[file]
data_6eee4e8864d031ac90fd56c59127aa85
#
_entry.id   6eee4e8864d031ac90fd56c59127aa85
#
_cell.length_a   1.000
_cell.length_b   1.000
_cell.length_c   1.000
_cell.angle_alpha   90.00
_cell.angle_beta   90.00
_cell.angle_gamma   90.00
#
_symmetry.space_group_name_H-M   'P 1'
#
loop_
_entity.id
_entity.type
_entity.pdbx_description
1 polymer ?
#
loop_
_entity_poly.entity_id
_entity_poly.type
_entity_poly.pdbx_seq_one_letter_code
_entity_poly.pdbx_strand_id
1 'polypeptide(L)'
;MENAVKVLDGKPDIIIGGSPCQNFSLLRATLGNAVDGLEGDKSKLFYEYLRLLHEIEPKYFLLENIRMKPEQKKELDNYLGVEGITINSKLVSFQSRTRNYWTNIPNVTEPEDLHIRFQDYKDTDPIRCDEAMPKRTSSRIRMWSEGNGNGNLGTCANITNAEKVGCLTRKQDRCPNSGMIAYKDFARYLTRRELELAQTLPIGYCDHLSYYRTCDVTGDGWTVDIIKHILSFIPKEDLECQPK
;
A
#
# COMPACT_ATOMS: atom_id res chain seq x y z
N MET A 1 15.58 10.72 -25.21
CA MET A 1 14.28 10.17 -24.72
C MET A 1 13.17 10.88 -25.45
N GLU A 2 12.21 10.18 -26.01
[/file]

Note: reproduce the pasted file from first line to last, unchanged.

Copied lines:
data_6eee4e8864d031ac90fd56c59127aa85
#
_entry.id   6eee4e8864d031ac90fd56c59127aa85
#
_cell.length_a   1.000
_cell.length_b   1.000
_cell.length_c   1.000
_cell.angle_alpha   90.00
_cell.angle_beta   90.00
_cell.angle_gamma   90.00
#
_symmetry.space_group_name_H-M   'P 1'
#
loop_
_entity.id
_entity.type
_entity.pdbx_description
1 polymer ?
#
loop_
_entity_poly.entity_id
_entity_poly.type
_entity_poly.pdbx_seq_one_letter_code
_entity_poly.pdbx_strand_id
1 'polypeptide(L)'
;MENAVKVLDGKPDIIIGGSPCQNFSLLRATLGNAVDGLEGDKSKLFYEYLRLLHEIEPKYFLLENIRMKPEQKKELDNYLGVEGITINSKLVSFQSRTRNYWTNIPNVTEPEDLHIRFQDYKDTDPIRCDEAMPKRTSSRIRMWSEGNGNGNLGTCANITNAEKVGCLTRKQDRCPNSGMIAYKDFARYLTRRELELAQTLPIGYCDHLSYYRTCDVTGDGWTVDIIKHILSFIPKEDLECQPK
;
A
#
# COMPACT_ATOMS: atom_id res chain seq x y z
N MET A 1 15.58 10.72 -25.21
CA MET A 1 14.28 10.17 -24.72
C MET A 1 13.17 10.88 -25.45
N GLU A 2 12.21 10.18 -26.01